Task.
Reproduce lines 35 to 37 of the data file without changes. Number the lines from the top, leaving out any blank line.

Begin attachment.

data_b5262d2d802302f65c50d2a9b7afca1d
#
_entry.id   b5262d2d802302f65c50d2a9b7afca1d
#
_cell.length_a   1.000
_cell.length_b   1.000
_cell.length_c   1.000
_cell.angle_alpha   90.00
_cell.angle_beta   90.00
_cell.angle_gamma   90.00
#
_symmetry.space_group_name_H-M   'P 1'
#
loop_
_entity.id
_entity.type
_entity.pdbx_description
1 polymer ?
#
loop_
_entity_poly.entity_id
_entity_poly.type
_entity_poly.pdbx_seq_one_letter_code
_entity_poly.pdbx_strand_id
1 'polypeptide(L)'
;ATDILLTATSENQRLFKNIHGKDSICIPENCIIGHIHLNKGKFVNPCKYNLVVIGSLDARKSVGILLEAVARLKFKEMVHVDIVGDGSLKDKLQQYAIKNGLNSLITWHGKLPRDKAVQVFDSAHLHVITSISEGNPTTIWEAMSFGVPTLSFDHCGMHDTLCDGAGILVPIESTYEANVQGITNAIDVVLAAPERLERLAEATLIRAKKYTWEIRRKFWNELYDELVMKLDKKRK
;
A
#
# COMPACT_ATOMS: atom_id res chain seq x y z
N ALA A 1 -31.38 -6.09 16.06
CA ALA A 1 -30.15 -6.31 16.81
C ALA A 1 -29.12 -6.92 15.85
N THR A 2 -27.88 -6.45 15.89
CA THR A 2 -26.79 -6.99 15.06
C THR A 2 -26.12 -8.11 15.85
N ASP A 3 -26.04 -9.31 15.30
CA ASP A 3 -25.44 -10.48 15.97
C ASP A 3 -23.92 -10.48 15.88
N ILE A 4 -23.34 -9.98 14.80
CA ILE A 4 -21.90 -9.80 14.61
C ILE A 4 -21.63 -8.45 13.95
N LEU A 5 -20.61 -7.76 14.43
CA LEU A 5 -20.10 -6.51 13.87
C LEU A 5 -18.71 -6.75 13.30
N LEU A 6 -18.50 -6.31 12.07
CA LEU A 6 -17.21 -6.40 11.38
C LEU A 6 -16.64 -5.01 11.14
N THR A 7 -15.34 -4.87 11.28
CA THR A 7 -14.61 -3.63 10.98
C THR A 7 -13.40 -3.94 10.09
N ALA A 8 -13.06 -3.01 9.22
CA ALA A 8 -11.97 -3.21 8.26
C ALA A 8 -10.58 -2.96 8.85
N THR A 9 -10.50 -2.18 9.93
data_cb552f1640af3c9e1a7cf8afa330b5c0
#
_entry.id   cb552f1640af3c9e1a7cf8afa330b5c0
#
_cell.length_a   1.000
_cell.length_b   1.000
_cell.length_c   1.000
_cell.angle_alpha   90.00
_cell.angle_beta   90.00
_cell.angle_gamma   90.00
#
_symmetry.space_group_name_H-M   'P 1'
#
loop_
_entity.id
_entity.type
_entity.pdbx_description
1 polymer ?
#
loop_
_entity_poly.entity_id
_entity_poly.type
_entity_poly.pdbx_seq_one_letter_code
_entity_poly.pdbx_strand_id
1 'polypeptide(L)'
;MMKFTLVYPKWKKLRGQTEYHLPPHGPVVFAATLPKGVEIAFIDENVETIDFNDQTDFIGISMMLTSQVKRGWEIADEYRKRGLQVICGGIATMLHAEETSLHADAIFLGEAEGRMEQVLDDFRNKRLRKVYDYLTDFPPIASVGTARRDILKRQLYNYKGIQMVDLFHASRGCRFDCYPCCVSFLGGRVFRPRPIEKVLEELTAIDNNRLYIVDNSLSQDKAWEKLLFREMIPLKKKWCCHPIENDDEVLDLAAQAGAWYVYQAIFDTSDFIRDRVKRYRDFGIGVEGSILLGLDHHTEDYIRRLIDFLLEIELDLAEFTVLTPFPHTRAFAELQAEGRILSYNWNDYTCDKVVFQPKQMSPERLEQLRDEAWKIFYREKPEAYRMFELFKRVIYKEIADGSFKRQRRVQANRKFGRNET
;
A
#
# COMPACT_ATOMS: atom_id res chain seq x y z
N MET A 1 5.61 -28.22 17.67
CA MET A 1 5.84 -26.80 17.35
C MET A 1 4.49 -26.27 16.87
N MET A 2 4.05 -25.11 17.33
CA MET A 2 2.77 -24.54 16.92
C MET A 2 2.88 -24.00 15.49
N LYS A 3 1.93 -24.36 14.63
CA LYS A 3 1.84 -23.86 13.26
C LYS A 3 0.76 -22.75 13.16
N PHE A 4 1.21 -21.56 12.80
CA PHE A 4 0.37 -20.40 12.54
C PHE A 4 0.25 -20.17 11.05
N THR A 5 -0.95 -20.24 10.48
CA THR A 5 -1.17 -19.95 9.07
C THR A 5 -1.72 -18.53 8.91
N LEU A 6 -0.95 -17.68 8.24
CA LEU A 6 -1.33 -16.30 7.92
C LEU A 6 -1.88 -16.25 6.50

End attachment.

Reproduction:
CA THR A 2 -26.79 -6.99 15.06
C THR A 2 -26.12 -8.11 15.85
N ASP A 3 -26.04 -9.31 15.30